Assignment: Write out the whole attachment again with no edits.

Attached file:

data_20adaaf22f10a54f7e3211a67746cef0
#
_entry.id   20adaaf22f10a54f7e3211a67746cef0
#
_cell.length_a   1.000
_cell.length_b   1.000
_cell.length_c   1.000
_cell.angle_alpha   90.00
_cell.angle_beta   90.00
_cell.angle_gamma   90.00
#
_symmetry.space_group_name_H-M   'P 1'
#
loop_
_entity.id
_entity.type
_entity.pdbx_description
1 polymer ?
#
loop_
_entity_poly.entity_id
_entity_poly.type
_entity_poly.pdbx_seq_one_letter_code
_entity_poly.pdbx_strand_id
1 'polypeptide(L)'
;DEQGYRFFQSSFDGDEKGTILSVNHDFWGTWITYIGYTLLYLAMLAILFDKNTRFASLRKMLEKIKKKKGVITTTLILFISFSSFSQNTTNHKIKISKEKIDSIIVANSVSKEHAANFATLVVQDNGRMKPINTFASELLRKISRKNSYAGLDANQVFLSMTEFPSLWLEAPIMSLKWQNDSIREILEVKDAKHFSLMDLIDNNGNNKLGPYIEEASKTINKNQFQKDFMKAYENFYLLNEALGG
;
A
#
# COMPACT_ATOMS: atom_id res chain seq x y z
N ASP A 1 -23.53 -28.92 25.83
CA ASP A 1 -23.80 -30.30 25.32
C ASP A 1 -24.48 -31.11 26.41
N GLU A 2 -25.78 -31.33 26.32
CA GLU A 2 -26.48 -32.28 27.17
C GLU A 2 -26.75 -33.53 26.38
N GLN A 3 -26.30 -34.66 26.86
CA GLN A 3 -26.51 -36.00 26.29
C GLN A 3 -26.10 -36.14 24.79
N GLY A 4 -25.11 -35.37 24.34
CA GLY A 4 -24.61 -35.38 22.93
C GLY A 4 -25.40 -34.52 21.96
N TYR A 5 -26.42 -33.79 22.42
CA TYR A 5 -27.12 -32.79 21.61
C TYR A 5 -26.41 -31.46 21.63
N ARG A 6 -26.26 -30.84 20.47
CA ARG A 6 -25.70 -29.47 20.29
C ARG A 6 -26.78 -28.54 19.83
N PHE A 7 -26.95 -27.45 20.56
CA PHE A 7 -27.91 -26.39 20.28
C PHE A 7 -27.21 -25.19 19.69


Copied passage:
data_20adaaf22f10a54f7e3211a67746cef0
#
_entry.id   20adaaf22f10a54f7e3211a67746cef0
#
_cell.length_a   1.000
_cell.length_b   1.000
_cell.length_c   1.000
_cell.angle_alpha   90.00
_cell.angle_beta   90.00
_cell.angle_gamma   90.00
#
_symmetry.space_group_name_H-M   'P 1'
#
loop_
_entity.id
_entity.type
_entity.pdbx_description
1 polymer ?
#
loop_
_entity_poly.entity_id
_entity_poly.type
_entity_poly.pdbx_seq_one_letter_code
_entity_poly.pdbx_strand_id
1 'polypeptide(L)'
;DEQGYRFFQSSFDGDEKGTILSVNHDFWGTWITYIGYTLLYLAMLAILFDKNTRFASLRKMLEKIKKKKGVITTTLILFISFSSFSQNTTNHKIKISKEKIDSIIVANSVSKEHAANFATLVVQDNGRMKPINTFASELLRKISRKNSYAGLDANQVFLSMTEFPSLWLEAPIMSLKWQNDSIREILEVKDAKHFSLMDLIDNNGNNKLGPYIEEASKTINKNQFQKDFMKAYENFYLLNEALGG
;
A
#
# COMPACT_ATOMS: atom_id res chain seq x y z
N ASP A 1 -23.53 -28.92 25.83
CA ASP A 1 -23.80 -30.30 25.32
C ASP A 1 -24.48 -31.11 26.41
N GLU A 2 -25.78 -31.33 26.32
CA GLU A 2 -26.48 -32.28 27.17
C GLU A 2 -26.75 -33.53 26.38
N GLN A 3 -26.30 -34.66 26.86
CA GLN A 3 -26.51 -36.00 26.29
C GLN A 3 -26.10 -36.14 24.79
N GLY A 4 -25.11 -35.37 24.34
CA GLY A 4 -24.61 -35.38 22.93
C GLY A 4 -25.40 -34.52 21.96
N TYR A 5 -26.42 -33.79 22.42
CA TYR A 5 -27.12 -32.79 21.61
C TYR A 5 -26.41 -31.46 21.63
N ARG A 6 -26.26 -30.84 20.47
CA ARG A 6 -25.70 -29.47 20.29
C ARG A 6 -26.78 -28.54 19.83
N PHE A 7 -26.95 -27.45 20.56
CA PHE A 7 -27.91 -26.39 20.28
C PHE A 7 -27.21 -25.19 19.69